Let us now briefly present a more sophisticated two level or discriminating strategy which combines different MSs. The first step or level of decision for this strategy consists in assessing preliminarily the performance according to the measure ICL. In a second level of decision if the player did badly, he updates his state using simply Pavlov (IU measure). Otherwise he uses a more softly update: he takes account of the combined utilities of him and his partner. Therefore, the corresponding universe of discourse of this new (fifth) "combined utilities" measure of success CU are the 3 values { 2R, 0, 2P } and the membership function is


This strategy gives rise to a more cooperative (and more efficient) society with a ceq higher than all the straightforward applications of the 4 elementary MSs (see Figure 1). It turns out that the interesting "segregation" patterns depicted in Figure 4 emerge: "islands" of rich C-agents (red) and of poor D-agents (yellow) in a sea of medium class (blue).

Figure 4
Figure 4. Asymptotic capital map for the two level strategy (50 × 50 subset of 500 × 500 lattices). (a): von Neumann's neighbourhood; (b): Moore's neighbourhood. A segregation pattern with "islands" of rich C-agents (red) and "islands" of poor D-agents (yellow) in a sea of medium class (blue) is clear.

* Conclusions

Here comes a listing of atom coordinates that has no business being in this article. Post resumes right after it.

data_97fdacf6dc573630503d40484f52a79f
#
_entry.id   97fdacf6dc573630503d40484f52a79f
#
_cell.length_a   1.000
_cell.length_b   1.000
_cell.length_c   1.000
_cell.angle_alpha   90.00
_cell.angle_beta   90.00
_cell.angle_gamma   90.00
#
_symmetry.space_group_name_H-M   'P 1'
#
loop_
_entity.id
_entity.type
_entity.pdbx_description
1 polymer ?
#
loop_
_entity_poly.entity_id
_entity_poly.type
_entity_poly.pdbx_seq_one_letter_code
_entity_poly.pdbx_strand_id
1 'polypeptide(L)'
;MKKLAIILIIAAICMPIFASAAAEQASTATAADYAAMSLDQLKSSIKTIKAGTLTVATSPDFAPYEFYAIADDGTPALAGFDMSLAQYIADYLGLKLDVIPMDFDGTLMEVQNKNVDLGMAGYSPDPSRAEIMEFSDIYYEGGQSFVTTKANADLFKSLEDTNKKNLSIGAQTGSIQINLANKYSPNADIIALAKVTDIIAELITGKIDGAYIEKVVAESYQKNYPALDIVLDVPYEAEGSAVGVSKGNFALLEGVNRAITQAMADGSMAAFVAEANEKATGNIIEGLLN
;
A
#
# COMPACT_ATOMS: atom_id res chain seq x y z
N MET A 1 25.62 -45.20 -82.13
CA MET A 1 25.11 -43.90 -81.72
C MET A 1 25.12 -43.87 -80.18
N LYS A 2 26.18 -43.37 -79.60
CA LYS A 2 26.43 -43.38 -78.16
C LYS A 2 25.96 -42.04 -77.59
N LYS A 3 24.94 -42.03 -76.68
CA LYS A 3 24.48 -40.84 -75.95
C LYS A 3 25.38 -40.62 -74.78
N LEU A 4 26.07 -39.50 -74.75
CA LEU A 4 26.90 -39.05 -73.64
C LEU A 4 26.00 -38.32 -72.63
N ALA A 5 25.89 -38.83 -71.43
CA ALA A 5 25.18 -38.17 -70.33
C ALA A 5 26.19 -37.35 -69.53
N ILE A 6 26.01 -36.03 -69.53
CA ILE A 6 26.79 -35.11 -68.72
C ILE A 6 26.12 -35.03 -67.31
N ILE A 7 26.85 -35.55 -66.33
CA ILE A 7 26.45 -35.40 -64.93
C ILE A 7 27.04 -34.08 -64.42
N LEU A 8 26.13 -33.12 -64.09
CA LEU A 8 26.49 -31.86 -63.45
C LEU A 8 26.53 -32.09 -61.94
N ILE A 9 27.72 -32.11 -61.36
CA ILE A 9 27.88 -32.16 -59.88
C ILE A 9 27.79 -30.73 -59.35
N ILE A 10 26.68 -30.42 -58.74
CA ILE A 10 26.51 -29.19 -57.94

In summary, we found that the combination of spatial structure and different measure of success produce a great diversity of statistical and spatial patterns. We checked that the results are robust against changes of the payoffs as long as the inequalities (1) are respected. On the other hand, the results depend quantitatively on the choice of the membership function. In order to become independent from this arbitrary choice one could average over many possible choices. Nevertheless, the results for different membership functions are qualitatively similar.

Results of particularly interesting are produced by measures of success that take into account the cumulative capital. The explanation we find for this is that the capital collected by agents implicitly involves an evaluation of the "historical" degree of cooperation of their neighbourhood. When this information is used by players to tune their responses, more lasting patterns emerge.

On the other hand, we observe no flashy statistical structure (simple gaussian distributions) or spatial patterns (random and non lasting) for measures involving just utilities in the last game or the neighbourhood welfare.

The more sophisticated two-level strategy tend to lump together the C-agents and, separated from them, D-agents. Perhaps this might be connected with a main issue in the social sciences like the formation of social capital, understood in Putnam's sense of the networks and norms of trust and reciprocity that promote civic cooperation (Putnam 1993, Helliwell and Putnam 1995). In particular, it has been argued that trust and social capital are dominant determinants of firm size across countries.